NSCI Scientists Lead Hands-On Activity to Inspire Girls in STEM
On Tuesday, August 2nd, three scientists from the Neural Stem Cell Institute drove to Pittsfield Massachusetts armed with a Styrofoam box carrying ice and a special hands-on activity, with the goal of giving a group of young women deeper knowledge of the inner workings of the eye.
Drs. Brigitte Arduini, Rebecca Chowdhury, and Liz Fisher brought real pig eyes to the Flying Cloud Institute’s Young Women in Science STEM Summer week. Small groups of young women each gathered around and dissected an eye, learning about the function of each part and how it contributes to vision, while getting a feel, literally, for its construction. Who knew that the eye was filled with a clear jelly-like substance called the vitreous? Girls also simulated how the eye focuses using a Fresnel lens, trying to project a clear image through the lens and onto an index card. Many noticed that the image on the card appeared upside down, which is what happens in the human eye as well! Amazingly, the brain interprets the image so that we perceive the world the right way up.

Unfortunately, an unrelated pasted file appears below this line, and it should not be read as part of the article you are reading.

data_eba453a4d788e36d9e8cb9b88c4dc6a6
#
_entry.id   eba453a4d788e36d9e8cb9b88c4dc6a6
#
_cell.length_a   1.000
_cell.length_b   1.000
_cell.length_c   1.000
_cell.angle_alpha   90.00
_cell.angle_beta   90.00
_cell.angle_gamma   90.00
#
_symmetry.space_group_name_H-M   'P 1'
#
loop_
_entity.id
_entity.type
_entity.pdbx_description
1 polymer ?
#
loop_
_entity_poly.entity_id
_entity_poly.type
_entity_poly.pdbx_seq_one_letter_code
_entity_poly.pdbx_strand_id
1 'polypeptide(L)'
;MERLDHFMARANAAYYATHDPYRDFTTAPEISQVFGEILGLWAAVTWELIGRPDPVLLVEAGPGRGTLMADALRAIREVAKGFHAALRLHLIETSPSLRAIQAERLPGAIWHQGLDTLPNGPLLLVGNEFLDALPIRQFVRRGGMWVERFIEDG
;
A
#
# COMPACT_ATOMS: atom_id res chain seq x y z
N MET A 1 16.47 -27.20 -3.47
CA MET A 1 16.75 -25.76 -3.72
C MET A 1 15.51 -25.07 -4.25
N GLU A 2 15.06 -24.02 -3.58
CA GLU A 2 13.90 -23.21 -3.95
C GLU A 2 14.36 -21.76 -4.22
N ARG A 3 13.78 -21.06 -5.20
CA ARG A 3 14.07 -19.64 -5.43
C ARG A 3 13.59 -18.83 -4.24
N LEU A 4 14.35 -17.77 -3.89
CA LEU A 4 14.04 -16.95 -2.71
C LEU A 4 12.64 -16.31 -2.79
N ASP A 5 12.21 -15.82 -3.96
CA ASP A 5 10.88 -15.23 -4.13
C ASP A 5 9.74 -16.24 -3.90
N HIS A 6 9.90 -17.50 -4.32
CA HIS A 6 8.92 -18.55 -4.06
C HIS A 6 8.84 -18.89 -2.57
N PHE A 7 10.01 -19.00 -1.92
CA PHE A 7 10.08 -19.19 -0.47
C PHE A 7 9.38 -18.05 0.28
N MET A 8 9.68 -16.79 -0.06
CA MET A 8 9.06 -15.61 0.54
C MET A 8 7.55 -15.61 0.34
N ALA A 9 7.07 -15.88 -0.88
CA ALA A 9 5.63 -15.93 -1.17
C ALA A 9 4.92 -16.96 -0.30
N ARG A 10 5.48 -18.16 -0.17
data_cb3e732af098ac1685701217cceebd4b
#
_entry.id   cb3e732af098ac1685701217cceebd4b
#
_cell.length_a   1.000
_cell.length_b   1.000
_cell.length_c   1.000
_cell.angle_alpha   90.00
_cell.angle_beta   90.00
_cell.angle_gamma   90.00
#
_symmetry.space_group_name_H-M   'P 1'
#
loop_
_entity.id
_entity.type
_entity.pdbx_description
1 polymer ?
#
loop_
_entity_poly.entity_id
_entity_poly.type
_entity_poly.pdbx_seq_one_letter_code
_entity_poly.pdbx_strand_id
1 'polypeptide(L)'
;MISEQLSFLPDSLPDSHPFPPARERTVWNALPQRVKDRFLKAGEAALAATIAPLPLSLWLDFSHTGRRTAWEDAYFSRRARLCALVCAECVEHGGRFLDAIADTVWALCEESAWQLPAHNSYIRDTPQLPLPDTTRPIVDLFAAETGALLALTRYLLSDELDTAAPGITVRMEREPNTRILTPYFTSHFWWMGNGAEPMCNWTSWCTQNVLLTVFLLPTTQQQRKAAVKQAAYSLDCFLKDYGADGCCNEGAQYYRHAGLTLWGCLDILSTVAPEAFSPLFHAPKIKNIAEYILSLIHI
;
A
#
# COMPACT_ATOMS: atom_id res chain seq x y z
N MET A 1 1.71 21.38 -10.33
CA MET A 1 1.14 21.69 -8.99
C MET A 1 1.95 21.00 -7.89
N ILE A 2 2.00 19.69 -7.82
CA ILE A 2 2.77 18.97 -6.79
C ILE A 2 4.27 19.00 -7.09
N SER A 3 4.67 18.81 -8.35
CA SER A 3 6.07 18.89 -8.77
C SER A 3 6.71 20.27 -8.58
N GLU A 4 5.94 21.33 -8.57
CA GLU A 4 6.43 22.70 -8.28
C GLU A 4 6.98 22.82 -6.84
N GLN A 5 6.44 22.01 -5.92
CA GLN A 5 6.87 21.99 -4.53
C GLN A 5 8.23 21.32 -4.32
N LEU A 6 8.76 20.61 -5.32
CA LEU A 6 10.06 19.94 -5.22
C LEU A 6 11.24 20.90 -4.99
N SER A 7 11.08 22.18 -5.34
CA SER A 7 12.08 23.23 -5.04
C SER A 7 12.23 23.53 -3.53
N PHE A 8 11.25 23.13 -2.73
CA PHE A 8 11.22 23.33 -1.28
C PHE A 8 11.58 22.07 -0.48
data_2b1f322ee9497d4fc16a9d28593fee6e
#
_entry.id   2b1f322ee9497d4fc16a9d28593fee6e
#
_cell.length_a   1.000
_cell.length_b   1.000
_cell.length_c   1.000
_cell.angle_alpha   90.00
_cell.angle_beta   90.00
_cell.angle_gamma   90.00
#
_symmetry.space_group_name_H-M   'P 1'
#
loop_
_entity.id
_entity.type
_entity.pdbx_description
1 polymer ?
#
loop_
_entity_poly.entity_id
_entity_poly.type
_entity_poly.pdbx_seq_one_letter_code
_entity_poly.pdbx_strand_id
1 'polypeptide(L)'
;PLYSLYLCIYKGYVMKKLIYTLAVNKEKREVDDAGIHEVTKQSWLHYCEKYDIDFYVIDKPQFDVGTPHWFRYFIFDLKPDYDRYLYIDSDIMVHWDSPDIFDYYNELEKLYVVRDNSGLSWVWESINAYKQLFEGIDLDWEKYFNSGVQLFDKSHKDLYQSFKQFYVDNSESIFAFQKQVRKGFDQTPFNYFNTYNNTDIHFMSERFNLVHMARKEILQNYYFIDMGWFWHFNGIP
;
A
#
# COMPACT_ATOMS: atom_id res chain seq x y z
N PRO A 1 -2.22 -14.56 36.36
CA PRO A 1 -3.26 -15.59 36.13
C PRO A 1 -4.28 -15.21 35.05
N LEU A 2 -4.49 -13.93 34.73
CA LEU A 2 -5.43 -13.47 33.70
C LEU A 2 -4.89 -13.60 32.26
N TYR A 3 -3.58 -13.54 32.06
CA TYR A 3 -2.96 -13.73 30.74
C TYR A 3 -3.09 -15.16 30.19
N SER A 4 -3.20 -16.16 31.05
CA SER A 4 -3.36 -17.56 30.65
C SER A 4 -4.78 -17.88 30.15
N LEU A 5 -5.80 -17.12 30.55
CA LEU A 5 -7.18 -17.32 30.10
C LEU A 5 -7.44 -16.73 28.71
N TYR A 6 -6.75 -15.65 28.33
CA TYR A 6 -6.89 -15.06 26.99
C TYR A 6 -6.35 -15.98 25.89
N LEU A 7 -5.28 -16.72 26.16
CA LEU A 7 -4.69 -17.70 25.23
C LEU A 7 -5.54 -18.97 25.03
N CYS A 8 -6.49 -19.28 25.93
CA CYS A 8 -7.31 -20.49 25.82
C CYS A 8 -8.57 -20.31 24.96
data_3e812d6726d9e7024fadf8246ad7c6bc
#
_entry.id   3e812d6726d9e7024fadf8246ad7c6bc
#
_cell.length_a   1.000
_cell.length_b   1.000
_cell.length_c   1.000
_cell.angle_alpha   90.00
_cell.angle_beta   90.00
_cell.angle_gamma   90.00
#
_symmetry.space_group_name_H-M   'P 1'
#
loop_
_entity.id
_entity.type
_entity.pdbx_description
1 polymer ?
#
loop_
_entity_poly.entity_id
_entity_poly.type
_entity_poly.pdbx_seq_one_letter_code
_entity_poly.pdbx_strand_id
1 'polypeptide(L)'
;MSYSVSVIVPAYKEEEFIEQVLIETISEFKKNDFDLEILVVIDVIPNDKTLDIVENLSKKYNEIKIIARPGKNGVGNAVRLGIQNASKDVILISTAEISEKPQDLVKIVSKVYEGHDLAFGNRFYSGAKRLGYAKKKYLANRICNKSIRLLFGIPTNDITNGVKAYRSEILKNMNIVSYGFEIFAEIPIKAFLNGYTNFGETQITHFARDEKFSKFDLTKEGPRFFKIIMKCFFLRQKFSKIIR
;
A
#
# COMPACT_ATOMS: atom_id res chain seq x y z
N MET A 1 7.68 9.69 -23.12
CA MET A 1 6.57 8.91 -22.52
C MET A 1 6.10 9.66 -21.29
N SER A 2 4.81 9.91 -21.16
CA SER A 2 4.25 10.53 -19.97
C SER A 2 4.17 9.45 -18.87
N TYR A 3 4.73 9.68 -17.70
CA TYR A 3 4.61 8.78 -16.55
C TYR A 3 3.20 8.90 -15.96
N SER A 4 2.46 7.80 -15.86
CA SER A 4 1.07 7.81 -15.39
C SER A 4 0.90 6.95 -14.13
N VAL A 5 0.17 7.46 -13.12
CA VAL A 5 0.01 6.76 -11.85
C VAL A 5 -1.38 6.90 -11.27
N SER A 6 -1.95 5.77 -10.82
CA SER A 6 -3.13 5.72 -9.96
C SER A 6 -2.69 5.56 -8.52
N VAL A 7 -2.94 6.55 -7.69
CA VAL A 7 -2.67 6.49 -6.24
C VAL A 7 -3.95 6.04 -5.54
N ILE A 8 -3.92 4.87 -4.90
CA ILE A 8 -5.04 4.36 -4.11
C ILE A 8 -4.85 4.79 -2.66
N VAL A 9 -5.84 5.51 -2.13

At the end of the day, many of the future scientists were proud of themselves for participating in the dissection, even though they admitted they were at times a bit grossed out. The NSCI scientists were excited to see the students step out of their comfort zone to explore real biology and to learn using new approaches. Dr. Chowdhury said of the experience: “It was a lot of fun working with the girls and I especially enjoyed their reactions to the pig eyes! It was a great learning experience for us all.” Way to go, future STEM professionals!
The Neural Stem Cell Institute serves as the research arm of the Regenerative Research Foundation (RRF), a 501c3 non-profit organization founded in 2005 by Drs. Sally Temple and Jeffrey Stern.